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Chapter 3 Tissues Connective membranes Muscle Nerve.

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Presentation on theme: "Chapter 3 Tissues Connective membranes Muscle Nerve."— Presentation transcript:

1 Chapter 3 Tissues Connective membranes Muscle Nerve

2 Connective Tissues Cells rarely touch due to extracellular matrix
Matrix(fibers & ground substance secreted by cells Consistency varies from liquid, gel to solid Does not occur on free surface Good nerve & blood supply except cartilage & tendons


4 Cell Types Blast type cells = retain ability to divide & produce matrix (fibroblasts, chondroblasts, & osteoblasts) Cyte type cells = mature cell that can not divide or produce matrix (chondrocytes & osteocytes) Macrophages develop from monocytes engulf bacteria & debris by phagocytosis Plasma cells develop from B lymphocytes produce antibodies that fight against foreign substances Mast cells produce histamine that dilate small BV Adipocytes (fat cells) store fat

5 Connective Tissue Ground Substance
Supports the cells and fibers Helps determine the consistency of the matrix fluid, gel or solid Contains many large molecules hyaluronic acid is thick, viscous and slippery condroitin sulfate is jellylike substance providing support adhesion proteins (fibronectin) binds collagen fibers to ground substance

6 Types of Connective Tissue Fibers
Collagen (25% of protein in your body) tough, resistant to pull, yet pliable formed from the protein collagen Elastin (lungs, blood vessels, ear cartilage) smaller diameter fibers formed from protein elastin surrounded by glycoprotein (fibrillin) can stretch up to 150% of relaxed length and return to original shape Reticular (spleen and lymph nodes) thin, branched fibers that form framework of organs formed from protein collagen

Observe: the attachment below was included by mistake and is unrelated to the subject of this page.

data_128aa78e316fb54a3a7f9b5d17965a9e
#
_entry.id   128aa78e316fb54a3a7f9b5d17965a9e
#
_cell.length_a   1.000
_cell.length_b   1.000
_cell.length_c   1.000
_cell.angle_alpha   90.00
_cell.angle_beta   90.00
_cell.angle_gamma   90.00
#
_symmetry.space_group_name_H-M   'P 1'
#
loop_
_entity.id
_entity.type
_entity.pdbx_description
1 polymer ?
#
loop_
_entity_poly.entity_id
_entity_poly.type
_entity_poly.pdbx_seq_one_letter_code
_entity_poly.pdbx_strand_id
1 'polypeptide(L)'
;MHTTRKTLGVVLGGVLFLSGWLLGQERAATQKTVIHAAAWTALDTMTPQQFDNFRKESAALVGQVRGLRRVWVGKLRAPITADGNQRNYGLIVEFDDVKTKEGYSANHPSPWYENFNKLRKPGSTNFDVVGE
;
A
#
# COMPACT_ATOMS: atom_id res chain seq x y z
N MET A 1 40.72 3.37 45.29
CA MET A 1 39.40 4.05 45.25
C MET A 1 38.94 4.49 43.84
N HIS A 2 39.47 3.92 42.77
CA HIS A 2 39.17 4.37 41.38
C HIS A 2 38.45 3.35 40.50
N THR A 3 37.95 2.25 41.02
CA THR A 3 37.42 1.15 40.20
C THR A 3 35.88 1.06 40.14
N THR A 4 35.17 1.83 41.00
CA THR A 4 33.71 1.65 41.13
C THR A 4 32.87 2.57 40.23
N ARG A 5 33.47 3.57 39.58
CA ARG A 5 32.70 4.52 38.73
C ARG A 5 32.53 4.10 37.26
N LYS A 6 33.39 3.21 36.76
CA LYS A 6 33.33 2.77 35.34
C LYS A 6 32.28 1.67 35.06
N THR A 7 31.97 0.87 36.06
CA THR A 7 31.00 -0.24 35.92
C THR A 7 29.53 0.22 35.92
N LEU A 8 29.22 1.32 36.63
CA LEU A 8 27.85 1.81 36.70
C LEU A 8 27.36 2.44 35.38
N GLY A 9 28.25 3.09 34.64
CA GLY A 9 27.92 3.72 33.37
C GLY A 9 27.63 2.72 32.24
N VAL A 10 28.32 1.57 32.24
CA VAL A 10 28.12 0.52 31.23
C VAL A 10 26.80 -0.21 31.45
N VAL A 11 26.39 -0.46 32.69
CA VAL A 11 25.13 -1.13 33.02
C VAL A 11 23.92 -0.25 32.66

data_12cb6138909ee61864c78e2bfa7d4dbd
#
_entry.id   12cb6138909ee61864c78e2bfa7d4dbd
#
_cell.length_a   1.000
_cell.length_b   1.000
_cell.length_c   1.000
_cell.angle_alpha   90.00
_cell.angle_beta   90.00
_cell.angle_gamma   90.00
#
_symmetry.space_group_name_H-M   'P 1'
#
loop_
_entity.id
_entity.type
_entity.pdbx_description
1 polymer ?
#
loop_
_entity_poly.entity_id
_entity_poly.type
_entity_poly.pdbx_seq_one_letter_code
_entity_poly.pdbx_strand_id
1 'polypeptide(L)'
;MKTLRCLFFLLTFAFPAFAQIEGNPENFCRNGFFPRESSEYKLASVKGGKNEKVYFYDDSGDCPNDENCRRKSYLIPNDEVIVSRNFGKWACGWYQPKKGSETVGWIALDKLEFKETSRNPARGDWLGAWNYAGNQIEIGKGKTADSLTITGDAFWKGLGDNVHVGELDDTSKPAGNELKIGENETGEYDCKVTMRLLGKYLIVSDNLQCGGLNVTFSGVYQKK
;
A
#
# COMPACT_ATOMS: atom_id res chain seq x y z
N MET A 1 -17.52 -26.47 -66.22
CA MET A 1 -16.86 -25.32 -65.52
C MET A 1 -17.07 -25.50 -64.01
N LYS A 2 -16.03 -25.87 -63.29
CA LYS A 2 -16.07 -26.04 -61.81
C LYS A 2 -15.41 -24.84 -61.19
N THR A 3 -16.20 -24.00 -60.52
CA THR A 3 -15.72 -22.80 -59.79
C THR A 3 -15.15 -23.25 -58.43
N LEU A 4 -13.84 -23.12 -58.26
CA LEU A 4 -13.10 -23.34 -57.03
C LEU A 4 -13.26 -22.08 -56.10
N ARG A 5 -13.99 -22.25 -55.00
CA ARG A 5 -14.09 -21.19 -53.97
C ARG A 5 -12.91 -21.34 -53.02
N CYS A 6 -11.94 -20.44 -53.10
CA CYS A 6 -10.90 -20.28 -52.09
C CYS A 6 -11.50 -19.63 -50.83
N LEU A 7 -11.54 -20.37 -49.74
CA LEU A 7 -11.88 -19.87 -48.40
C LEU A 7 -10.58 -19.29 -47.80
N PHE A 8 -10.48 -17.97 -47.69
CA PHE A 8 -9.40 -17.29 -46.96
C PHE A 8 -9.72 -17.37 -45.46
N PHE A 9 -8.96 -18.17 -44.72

7 Connective Tissue Loose connective tissue Dense connective tissue
Cartilage Bone Blood Lymph

8 Loose Connective Tissues
Loosely woven fibers throughout tissues Types of loose connective tissue areolar connective tissue adipose tissue

9 Areolar Connective Tissue
Cell types = fibroblasts, plasma cells, macrophages, mast cells and a few white blood cells All 3 types of fibers present Gelatinous ground substance

10 Areolar Connective Tissue
Black = elastic fibers, Pink = collagen fibers Nuclei are mostly fibroblasts

11 Adipose Tissue Peripheral nuclei due to large fat storage droplet
Deeper layer of skin, organ padding, yellow marrow Reduces heat loss, energy storage, protection Brown fat found in infants has more blood vessels and mitochondria and responsible for heat generation

12 Dense Connective Tissue
More fibers present but fewer cells Types of dense connective tissue dense regular connective tissue dense irregular connective tissue elastic connective tissue

13 Dense Regular Connective Tissue
Collagen fibers in parallel bundles with fibroblasts between bundles of collagen fibers White, tough and pliable when unstained (forms tendons) Also known as white fibrous connective tissue

14 Elastic Connective Tissue
Branching elastic fibers and fibroblasts Can stretch & still return to original shape Lung tissue, vocal cords, ligament between vertebrae